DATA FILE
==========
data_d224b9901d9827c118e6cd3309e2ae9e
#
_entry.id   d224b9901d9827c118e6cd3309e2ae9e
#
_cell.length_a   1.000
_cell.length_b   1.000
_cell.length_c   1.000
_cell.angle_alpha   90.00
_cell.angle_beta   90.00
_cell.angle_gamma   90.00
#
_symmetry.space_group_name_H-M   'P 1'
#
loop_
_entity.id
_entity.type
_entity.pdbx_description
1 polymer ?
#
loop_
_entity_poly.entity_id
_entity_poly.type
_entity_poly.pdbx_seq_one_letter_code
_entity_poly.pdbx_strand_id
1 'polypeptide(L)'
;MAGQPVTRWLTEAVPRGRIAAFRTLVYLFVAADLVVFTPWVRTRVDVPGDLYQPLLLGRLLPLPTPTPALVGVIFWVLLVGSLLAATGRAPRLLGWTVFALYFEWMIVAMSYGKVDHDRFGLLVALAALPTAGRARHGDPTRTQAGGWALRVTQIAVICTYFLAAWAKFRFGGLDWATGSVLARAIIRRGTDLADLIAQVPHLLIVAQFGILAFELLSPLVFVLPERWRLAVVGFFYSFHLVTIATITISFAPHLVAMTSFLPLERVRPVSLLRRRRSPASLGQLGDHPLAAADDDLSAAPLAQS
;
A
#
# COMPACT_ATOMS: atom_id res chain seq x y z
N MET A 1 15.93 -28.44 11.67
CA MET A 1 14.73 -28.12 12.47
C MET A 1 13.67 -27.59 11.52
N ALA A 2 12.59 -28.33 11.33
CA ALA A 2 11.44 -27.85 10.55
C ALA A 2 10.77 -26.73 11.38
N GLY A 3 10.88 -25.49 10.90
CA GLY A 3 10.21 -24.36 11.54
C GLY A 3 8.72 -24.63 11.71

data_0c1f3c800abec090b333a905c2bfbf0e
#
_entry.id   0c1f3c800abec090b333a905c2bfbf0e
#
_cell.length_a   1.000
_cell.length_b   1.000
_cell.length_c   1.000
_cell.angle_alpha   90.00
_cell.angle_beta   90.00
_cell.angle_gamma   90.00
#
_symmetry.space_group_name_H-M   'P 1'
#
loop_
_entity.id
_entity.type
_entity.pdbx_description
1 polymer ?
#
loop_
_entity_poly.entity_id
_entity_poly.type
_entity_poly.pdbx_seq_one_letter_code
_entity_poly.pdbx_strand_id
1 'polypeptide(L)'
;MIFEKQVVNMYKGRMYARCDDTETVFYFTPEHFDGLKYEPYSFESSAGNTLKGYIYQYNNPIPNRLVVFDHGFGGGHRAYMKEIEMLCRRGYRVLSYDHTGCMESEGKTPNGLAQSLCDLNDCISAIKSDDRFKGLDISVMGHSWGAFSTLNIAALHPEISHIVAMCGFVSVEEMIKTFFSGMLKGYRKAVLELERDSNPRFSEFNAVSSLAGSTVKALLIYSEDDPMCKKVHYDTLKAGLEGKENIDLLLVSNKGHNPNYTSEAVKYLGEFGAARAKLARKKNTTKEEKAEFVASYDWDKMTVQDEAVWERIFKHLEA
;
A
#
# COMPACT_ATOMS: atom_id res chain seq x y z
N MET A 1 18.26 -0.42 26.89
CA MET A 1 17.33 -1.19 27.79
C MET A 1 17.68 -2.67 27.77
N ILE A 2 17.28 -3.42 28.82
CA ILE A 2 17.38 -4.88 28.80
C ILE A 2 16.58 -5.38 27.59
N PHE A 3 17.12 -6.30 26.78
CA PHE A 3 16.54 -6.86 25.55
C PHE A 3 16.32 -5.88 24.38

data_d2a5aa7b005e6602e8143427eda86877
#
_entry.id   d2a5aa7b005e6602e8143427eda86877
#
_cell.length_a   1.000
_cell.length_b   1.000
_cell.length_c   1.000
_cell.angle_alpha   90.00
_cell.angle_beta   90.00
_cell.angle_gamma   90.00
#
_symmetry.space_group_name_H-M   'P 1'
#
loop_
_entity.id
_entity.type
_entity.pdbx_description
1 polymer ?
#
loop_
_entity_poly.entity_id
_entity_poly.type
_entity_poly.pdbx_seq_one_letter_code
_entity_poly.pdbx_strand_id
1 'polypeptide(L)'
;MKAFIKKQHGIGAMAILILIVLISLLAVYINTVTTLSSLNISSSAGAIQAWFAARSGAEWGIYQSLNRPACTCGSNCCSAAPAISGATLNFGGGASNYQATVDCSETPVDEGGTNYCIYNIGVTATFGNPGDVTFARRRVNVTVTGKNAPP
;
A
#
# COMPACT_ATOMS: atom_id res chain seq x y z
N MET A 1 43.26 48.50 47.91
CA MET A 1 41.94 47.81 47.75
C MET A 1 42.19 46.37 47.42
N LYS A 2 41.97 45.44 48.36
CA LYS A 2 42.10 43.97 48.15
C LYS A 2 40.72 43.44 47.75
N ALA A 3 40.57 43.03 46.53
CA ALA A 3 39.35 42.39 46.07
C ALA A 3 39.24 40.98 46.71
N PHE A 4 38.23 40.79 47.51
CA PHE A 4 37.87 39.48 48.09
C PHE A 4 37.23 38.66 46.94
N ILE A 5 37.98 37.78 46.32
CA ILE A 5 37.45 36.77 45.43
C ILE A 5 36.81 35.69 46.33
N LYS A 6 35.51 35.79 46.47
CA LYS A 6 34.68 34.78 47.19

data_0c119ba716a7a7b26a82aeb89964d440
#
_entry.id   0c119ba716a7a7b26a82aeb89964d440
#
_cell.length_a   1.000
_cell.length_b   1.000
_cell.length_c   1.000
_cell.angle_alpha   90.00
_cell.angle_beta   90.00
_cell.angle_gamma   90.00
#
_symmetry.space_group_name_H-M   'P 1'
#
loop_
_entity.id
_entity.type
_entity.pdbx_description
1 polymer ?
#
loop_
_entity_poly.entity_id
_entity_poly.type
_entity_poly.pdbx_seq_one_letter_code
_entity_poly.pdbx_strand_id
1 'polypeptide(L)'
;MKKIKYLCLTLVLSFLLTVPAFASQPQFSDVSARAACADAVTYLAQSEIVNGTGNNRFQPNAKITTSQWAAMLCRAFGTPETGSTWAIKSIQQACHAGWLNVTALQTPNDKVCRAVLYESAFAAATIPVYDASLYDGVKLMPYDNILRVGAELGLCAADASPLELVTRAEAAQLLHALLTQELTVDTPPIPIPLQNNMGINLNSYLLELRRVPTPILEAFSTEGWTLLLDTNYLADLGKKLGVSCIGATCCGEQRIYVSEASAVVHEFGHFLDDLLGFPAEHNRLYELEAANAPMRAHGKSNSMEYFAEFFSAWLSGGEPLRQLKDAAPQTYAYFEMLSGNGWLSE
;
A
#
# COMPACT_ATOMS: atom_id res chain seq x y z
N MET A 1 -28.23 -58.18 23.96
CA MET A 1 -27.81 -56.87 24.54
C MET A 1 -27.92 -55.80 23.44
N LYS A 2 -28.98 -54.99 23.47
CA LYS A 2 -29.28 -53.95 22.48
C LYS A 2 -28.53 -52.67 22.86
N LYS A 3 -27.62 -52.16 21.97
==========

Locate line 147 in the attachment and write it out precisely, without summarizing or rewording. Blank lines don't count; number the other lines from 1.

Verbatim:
_entity_poly.type